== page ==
The suicide bombings on London's transport system on July 7 of 2005 killed 52 people

   

"It will take 20 to 30 years to defeat the scourge of terrorism with vigilant effort," King Abdullah said.

 

"And I strongly urge all countries in the world, including Great Britain, to take the matter of fighting terrorism very, very seriously."

   

 'Close intelligence'

 

A spokesman for Gordon Brown, Britain's prime minister, said no warnings were received before the attacks: "We made it very clear at the time that no specific warnings were received from any source."

   

"We do have a very close intelligence relationship with the Saudis," he said.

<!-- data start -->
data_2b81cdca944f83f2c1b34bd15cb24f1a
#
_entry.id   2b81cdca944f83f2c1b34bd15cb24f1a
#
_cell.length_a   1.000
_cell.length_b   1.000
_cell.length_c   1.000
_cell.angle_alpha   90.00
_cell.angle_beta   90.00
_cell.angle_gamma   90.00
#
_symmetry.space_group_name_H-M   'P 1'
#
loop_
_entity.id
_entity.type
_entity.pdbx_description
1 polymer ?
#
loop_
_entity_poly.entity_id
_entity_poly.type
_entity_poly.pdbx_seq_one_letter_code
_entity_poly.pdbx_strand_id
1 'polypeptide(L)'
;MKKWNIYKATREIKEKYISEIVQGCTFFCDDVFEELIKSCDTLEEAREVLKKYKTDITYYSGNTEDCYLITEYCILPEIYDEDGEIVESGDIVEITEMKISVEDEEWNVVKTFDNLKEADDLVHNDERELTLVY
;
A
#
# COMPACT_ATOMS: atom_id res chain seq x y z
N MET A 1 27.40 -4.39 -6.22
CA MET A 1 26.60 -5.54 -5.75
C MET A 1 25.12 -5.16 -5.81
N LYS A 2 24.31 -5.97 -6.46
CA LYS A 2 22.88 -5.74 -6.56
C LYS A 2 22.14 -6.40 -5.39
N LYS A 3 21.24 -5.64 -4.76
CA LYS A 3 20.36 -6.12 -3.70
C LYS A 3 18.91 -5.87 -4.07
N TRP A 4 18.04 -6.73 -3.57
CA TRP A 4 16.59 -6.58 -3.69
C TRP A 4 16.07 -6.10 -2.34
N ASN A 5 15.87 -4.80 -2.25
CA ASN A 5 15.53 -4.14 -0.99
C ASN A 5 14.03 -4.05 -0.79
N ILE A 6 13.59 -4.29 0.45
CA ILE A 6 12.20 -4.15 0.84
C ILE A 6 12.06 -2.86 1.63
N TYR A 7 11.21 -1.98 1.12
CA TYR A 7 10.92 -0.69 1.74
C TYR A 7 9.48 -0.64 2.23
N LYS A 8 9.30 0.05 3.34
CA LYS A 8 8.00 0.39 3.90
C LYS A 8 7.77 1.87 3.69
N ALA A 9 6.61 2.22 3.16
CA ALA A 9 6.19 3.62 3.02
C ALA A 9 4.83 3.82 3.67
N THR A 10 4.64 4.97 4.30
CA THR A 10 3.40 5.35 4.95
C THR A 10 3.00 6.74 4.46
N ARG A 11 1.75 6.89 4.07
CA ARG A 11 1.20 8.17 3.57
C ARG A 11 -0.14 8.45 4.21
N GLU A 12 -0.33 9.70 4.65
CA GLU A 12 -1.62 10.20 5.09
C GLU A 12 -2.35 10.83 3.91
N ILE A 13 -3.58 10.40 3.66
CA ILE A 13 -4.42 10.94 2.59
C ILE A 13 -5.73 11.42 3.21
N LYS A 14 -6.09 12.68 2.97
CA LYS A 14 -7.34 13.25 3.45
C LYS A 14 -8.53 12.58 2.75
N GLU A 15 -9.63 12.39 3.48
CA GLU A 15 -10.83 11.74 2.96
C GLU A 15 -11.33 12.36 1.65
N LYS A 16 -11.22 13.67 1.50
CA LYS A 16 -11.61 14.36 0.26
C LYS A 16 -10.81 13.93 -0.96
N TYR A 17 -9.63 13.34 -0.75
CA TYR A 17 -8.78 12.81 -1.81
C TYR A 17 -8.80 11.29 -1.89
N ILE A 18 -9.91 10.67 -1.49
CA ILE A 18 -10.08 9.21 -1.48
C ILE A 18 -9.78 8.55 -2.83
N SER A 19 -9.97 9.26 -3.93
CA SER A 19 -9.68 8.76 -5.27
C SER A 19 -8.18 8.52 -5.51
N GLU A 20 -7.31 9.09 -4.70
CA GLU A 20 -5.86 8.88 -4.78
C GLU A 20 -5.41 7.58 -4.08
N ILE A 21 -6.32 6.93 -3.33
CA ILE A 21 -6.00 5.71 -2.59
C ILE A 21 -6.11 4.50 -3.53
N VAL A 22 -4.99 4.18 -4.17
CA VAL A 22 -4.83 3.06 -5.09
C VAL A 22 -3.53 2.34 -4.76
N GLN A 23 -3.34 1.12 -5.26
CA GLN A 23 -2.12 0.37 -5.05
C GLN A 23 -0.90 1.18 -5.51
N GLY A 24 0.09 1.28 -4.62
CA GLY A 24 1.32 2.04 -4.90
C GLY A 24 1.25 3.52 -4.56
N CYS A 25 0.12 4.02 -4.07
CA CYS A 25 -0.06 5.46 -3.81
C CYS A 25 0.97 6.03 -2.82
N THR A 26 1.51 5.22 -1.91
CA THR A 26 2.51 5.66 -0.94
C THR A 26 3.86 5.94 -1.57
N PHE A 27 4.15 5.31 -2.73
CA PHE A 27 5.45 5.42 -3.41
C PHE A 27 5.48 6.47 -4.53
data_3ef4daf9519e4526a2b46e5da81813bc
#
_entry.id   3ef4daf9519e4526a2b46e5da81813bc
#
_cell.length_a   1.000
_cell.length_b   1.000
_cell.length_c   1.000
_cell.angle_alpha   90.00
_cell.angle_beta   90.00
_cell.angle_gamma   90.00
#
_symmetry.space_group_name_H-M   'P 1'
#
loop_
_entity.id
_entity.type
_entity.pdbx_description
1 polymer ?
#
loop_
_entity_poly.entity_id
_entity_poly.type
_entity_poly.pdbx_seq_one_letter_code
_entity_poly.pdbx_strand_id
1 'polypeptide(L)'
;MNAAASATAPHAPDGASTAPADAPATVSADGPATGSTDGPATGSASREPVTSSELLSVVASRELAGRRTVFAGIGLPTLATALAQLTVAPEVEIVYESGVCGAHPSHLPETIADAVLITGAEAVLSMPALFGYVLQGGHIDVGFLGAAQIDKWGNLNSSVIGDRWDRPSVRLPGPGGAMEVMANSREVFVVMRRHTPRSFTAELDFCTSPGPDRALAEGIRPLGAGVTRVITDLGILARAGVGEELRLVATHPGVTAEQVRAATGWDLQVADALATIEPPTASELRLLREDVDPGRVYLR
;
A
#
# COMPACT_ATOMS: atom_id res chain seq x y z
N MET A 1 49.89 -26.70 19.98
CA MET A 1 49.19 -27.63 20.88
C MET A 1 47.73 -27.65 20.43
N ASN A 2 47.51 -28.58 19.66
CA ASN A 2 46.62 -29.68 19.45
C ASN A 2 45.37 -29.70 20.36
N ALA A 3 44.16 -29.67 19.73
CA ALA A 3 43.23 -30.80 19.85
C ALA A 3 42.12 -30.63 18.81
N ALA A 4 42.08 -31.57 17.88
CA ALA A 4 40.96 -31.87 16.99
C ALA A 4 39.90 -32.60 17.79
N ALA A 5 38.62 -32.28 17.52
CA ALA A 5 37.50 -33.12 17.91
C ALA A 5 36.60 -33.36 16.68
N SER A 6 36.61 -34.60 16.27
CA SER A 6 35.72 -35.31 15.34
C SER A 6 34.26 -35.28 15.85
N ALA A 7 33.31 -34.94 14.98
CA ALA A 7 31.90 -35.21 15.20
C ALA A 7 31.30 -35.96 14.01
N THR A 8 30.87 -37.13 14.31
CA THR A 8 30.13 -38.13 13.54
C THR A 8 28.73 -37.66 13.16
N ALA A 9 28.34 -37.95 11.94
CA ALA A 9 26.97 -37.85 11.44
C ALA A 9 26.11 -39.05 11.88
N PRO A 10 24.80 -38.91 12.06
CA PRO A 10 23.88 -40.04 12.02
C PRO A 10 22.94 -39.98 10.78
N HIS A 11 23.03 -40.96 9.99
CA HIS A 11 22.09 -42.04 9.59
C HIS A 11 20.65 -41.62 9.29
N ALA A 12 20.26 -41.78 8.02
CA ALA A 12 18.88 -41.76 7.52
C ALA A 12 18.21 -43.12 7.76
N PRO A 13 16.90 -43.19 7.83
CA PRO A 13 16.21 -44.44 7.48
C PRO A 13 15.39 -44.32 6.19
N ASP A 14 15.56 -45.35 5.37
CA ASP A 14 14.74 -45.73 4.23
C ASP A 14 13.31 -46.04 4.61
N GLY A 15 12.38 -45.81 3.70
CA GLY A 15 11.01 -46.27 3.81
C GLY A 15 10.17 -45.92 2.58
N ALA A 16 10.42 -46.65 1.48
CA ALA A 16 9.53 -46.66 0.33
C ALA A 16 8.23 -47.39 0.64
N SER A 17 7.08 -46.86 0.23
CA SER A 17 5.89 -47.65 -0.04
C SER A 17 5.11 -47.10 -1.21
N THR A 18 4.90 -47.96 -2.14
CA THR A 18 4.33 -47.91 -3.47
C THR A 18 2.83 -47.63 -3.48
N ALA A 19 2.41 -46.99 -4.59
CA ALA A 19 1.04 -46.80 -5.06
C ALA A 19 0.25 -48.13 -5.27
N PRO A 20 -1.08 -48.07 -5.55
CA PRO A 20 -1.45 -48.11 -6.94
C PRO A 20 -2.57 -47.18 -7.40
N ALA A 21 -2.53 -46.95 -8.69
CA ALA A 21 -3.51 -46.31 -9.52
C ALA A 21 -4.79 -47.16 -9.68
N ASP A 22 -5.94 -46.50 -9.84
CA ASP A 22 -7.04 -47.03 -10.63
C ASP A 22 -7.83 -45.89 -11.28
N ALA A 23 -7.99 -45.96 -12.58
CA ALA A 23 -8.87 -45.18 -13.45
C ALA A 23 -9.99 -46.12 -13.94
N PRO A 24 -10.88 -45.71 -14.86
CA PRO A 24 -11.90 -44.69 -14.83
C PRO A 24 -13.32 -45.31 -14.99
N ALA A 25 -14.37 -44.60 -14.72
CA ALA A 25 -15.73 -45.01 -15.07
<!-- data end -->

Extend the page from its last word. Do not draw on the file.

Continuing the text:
"We just happen to disagree on this point."

   

King Abdullah was due to arrive in Britain on Monday for a state visit. He is the first Saudi monarch to visit Britain in 20 years.

 

His visit has prompted protests from critics of the Saudi Arabia's human rights record.

 

"The UK should question Saudi Arabia about its domestic and religious culture and the source and root of terrorism in Saudi Arabia and how it is exported abroad," Mai Yamani, a Saudi political analyst, told Al Jazeera.

 

Demonstrations are planned outside the Saudi embassy in London later this week.